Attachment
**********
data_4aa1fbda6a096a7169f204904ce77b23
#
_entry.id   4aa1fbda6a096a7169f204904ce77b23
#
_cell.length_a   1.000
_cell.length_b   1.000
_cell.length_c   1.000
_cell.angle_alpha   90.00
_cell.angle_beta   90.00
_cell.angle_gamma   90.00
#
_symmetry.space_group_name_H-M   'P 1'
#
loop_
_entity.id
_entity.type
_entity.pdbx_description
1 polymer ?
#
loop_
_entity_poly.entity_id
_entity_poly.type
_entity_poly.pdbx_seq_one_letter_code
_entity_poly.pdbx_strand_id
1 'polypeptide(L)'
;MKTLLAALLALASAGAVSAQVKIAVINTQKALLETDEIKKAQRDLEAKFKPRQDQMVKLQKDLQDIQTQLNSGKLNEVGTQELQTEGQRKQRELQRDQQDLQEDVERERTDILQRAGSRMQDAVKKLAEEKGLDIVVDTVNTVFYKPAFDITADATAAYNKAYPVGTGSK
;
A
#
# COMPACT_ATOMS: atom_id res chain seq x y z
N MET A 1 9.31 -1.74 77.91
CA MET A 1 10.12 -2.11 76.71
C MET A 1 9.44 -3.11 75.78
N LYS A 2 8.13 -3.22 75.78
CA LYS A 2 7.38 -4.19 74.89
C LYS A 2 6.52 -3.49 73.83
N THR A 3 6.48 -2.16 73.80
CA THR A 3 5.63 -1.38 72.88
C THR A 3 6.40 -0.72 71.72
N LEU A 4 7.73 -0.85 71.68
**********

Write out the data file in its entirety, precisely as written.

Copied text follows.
data_4aa1fbda6a096a7169f204904ce77b23
#
_entry.id   4aa1fbda6a096a7169f204904ce77b23
#
_cell.length_a   1.000
_cell.length_b   1.000
_cell.length_c   1.000
_cell.angle_alpha   90.00
_cell.angle_beta   90.00
_cell.angle_gamma   90.00
#
_symmetry.space_group_name_H-M   'P 1'
#
loop_
_entity.id
_entity.type
_entity.pdbx_description
1 polymer ?
#
loop_
_entity_poly.entity_id
_entity_poly.type
_entity_poly.pdbx_seq_one_letter_code
_entity_poly.pdbx_strand_id
1 'polypeptide(L)'
;MKTLLAALLALASAGAVSAQVKIAVINTQKALLETDEIKKAQRDLEAKFKPRQDQMVKLQKDLQDIQTQLNSGKLNEVGTQELQTEGQRKQRELQRDQQDLQEDVERERTDILQRAGSRMQDAVKKLAEEKGLDIVVDTVNTVFYKPAFDITADATAAYNKAYPVGTGSK
;
A
#
# COMPACT_ATOMS: atom_id res chain seq x y z
N MET A 1 9.31 -1.74 77.91
CA MET A 1 10.12 -2.11 76.71
C MET A 1 9.44 -3.11 75.78
N LYS A 2 8.13 -3.22 75.78
CA LYS A 2 7.38 -4.19 74.89
C LYS A 2 6.52 -3.49 73.83
N THR A 3 6.48 -2.16 73.80
CA THR A 3 5.63 -1.38 72.88
C THR A 3 6.40 -0.72 71.72
N LEU A 4 7.73 -0.85 71.68